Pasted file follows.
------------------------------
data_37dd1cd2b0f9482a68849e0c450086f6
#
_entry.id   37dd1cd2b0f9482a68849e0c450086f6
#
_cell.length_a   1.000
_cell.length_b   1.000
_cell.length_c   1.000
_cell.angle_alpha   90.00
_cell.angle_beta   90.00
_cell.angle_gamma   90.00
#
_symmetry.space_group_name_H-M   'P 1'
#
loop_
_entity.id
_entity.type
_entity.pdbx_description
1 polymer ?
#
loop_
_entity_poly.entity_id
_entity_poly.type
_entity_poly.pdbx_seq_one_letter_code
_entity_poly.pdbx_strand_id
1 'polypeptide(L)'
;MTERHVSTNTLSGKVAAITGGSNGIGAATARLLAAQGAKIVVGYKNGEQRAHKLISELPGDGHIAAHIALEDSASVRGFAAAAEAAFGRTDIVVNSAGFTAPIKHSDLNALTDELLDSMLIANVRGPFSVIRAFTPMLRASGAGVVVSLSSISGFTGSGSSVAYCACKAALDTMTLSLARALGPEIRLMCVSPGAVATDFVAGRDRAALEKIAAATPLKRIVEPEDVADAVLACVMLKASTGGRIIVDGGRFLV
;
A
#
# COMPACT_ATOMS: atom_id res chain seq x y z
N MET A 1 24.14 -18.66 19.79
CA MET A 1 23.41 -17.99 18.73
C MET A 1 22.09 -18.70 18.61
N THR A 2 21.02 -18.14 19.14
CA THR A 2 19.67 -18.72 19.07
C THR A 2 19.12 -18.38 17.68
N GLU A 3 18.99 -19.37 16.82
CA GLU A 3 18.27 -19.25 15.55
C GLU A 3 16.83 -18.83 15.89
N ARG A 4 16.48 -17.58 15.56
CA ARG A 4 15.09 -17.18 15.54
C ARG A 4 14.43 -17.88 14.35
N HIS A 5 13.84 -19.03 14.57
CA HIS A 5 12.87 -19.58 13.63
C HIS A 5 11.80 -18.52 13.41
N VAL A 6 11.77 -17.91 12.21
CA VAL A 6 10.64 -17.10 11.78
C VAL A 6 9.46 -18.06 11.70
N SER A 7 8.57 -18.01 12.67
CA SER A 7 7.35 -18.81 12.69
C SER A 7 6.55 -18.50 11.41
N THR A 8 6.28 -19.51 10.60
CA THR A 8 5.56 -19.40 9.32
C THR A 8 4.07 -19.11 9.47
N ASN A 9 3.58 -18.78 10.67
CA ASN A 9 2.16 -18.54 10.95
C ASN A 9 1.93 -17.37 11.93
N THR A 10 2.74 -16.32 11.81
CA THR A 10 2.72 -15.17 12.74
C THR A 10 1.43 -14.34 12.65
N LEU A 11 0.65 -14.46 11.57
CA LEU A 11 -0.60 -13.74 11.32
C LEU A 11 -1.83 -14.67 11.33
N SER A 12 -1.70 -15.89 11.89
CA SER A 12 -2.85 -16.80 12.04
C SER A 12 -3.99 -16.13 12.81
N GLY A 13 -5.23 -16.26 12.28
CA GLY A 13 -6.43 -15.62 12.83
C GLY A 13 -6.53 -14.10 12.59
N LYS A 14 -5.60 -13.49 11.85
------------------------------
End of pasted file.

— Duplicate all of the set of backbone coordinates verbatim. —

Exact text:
data_37dd1cd2b0f9482a68849e0c450086f6
#
_entry.id   37dd1cd2b0f9482a68849e0c450086f6
#
_cell.length_a   1.000
_cell.length_b   1.000
_cell.length_c   1.000
_cell.angle_alpha   90.00
_cell.angle_beta   90.00
_cell.angle_gamma   90.00
#
_symmetry.space_group_name_H-M   'P 1'
#
loop_
_entity.id
_entity.type
_entity.pdbx_description
1 polymer ?
#
loop_
_entity_poly.entity_id
_entity_poly.type
_entity_poly.pdbx_seq_one_letter_code
_entity_poly.pdbx_strand_id
1 'polypeptide(L)'
;MTERHVSTNTLSGKVAAITGGSNGIGAATARLLAAQGAKIVVGYKNGEQRAHKLISELPGDGHIAAHIALEDSASVRGFAAAAEAAFGRTDIVVNSAGFTAPIKHSDLNALTDELLDSMLIANVRGPFSVIRAFTPMLRASGAGVVVSLSSISGFTGSGSSVAYCACKAALDTMTLSLARALGPEIRLMCVSPGAVATDFVAGRDRAALEKIAAATPLKRIVEPEDVADAVLACVMLKASTGGRIIVDGGRFLV
;
A
#
# COMPACT_ATOMS: atom_id res chain seq x y z
N MET A 1 24.14 -18.66 19.79
CA MET A 1 23.41 -17.99 18.73
C MET A 1 22.09 -18.70 18.61
N THR A 2 21.02 -18.14 19.14
CA THR A 2 19.67 -18.72 19.07
C THR A 2 19.12 -18.38 17.68
N GLU A 3 18.99 -19.37 16.82
CA GLU A 3 18.27 -19.25 15.55
C GLU A 3 16.83 -18.83 15.89
N ARG A 4 16.48 -17.58 15.56
CA ARG A 4 15.09 -17.18 15.54
C ARG A 4 14.43 -17.88 14.35
N HIS A 5 13.84 -19.03 14.57
CA HIS A 5 12.87 -19.58 13.63
C HIS A 5 11.80 -18.52 13.41
N VAL A 6 11.77 -17.91 12.21
CA VAL A 6 10.64 -17.10 11.78
C VAL A 6 9.46 -18.06 11.70
N SER A 7 8.57 -18.01 12.67
CA SER A 7 7.35 -18.81 12.69
C SER A 7 6.55 -18.50 11.41
N THR A 8 6.28 -19.51 10.60
CA THR A 8 5.56 -19.40 9.32
C THR A 8 4.07 -19.11 9.47
N ASN A 9 3.58 -18.78 10.67
CA ASN A 9 2.16 -18.54 10.95
C ASN A 9 1.93 -17.37 11.93
N THR A 10 2.74 -16.32 11.81
CA THR A 10 2.72 -15.17 12.74
C THR A 10 1.43 -14.34 12.65
N LEU A 11 0.65 -14.46 11.57
CA LEU A 11 -0.60 -13.74 11.32
C LEU A 11 -1.83 -14.67 11.33
N SER A 12 -1.70 -15.89 11.89
CA SER A 12 -2.85 -16.80 12.04
C SER A 12 -3.99 -16.13 12.81
N GLY A 13 -5.23 -16.26 12.28
CA GLY A 13 -6.43 -15.62 12.83
C GLY A 13 -6.53 -14.10 12.59
N LYS A 14 -5.60 -13.49 11.85